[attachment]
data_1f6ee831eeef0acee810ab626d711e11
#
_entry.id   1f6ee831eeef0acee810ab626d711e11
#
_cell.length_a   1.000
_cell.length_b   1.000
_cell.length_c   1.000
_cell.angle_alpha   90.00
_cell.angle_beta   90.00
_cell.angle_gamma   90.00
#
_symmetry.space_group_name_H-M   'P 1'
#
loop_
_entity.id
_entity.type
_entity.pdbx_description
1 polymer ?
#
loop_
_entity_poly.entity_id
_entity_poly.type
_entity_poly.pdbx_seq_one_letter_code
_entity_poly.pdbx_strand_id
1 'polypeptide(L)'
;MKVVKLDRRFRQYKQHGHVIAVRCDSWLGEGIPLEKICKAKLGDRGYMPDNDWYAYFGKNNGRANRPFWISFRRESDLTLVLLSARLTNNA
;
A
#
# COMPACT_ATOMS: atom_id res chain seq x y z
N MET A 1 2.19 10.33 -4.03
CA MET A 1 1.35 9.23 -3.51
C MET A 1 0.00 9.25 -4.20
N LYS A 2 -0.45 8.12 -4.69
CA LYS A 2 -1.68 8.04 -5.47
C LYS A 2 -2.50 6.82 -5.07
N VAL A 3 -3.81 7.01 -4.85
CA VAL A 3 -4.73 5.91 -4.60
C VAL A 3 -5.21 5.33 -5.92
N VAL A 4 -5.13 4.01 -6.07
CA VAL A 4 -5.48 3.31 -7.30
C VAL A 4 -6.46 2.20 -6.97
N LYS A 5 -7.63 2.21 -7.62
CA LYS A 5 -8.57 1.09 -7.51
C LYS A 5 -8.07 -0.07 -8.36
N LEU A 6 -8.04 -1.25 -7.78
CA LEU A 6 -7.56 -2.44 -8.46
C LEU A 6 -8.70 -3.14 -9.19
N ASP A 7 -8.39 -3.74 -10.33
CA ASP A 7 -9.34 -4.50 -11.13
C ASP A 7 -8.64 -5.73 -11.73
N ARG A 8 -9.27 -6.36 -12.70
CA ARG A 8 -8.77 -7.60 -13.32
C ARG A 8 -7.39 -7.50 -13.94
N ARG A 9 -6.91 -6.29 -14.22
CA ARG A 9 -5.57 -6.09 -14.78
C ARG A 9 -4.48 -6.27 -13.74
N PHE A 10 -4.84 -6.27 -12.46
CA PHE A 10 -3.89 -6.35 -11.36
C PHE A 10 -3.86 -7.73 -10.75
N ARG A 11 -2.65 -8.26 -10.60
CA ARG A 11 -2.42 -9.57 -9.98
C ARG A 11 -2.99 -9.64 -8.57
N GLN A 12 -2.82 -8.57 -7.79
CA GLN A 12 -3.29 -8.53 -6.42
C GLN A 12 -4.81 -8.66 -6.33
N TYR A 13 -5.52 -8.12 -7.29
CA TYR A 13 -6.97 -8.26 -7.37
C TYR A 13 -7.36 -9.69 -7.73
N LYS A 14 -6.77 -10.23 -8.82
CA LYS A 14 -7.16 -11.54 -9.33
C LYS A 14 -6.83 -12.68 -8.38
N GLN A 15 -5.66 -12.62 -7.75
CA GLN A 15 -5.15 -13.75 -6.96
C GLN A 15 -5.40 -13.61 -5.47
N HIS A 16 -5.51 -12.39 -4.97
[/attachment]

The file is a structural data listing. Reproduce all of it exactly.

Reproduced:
data_1f6ee831eeef0acee810ab626d711e11
#
_entry.id   1f6ee831eeef0acee810ab626d711e11
#
_cell.length_a   1.000
_cell.length_b   1.000
_cell.length_c   1.000
_cell.angle_alpha   90.00
_cell.angle_beta   90.00
_cell.angle_gamma   90.00
#
_symmetry.space_group_name_H-M   'P 1'
#
loop_
_entity.id
_entity.type
_entity.pdbx_description
1 polymer ?
#
loop_
_entity_poly.entity_id
_entity_poly.type
_entity_poly.pdbx_seq_one_letter_code
_entity_poly.pdbx_strand_id
1 'polypeptide(L)'
;MKVVKLDRRFRQYKQHGHVIAVRCDSWLGEGIPLEKICKAKLGDRGYMPDNDWYAYFGKNNGRANRPFWISFRRESDLTLVLLSARLTNNA
;
A
#
# COMPACT_ATOMS: atom_id res chain seq x y z
N MET A 1 2.19 10.33 -4.03
CA MET A 1 1.35 9.23 -3.51
C MET A 1 0.00 9.25 -4.20
N LYS A 2 -0.45 8.12 -4.69
CA LYS A 2 -1.68 8.04 -5.47
C LYS A 2 -2.50 6.82 -5.07
N VAL A 3 -3.81 7.01 -4.85
CA VAL A 3 -4.73 5.91 -4.60
C VAL A 3 -5.21 5.33 -5.92
N VAL A 4 -5.13 4.01 -6.07
CA VAL A 4 -5.48 3.31 -7.30
C VAL A 4 -6.46 2.20 -6.97
N LYS A 5 -7.63 2.21 -7.62
CA LYS A 5 -8.57 1.09 -7.51
C LYS A 5 -8.07 -0.07 -8.36
N LEU A 6 -8.04 -1.25 -7.78
CA LEU A 6 -7.56 -2.44 -8.46
C LEU A 6 -8.70 -3.14 -9.19
N ASP A 7 -8.39 -3.74 -10.33
CA ASP A 7 -9.34 -4.50 -11.13
C ASP A 7 -8.64 -5.73 -11.73
N ARG A 8 -9.27 -6.36 -12.70
CA ARG A 8 -8.77 -7.60 -13.32
C ARG A 8 -7.39 -7.50 -13.94
N ARG A 9 -6.91 -6.29 -14.22
CA ARG A 9 -5.57 -6.09 -14.78
C ARG A 9 -4.48 -6.27 -13.74
N PHE A 10 -4.84 -6.27 -12.46
CA PHE A 10 -3.89 -6.35 -11.36
C PHE A 10 -3.86 -7.73 -10.75
N ARG A 11 -2.65 -8.26 -10.60
CA ARG A 11 -2.42 -9.57 -9.98
C ARG A 11 -2.99 -9.64 -8.57
N GLN A 12 -2.82 -8.57 -7.79
CA GLN A 12 -3.29 -8.53 -6.42
C GLN A 12 -4.81 -8.66 -6.33
N TYR A 13 -5.52 -8.12 -7.29
CA TYR A 13 -6.97 -8.26 -7.37
C TYR A 13 -7.36 -9.69 -7.73
N LYS A 14 -6.77 -10.23 -8.82
CA LYS A 14 -7.16 -11.54 -9.33
C LYS A 14 -6.83 -12.68 -8.38
N GLN A 15 -5.66 -12.62 -7.75
CA GLN A 15 -5.15 -13.75 -6.96
C GLN A 15 -5.40 -13.61 -5.47
N HIS A 16 -5.51 -12.39 -4.97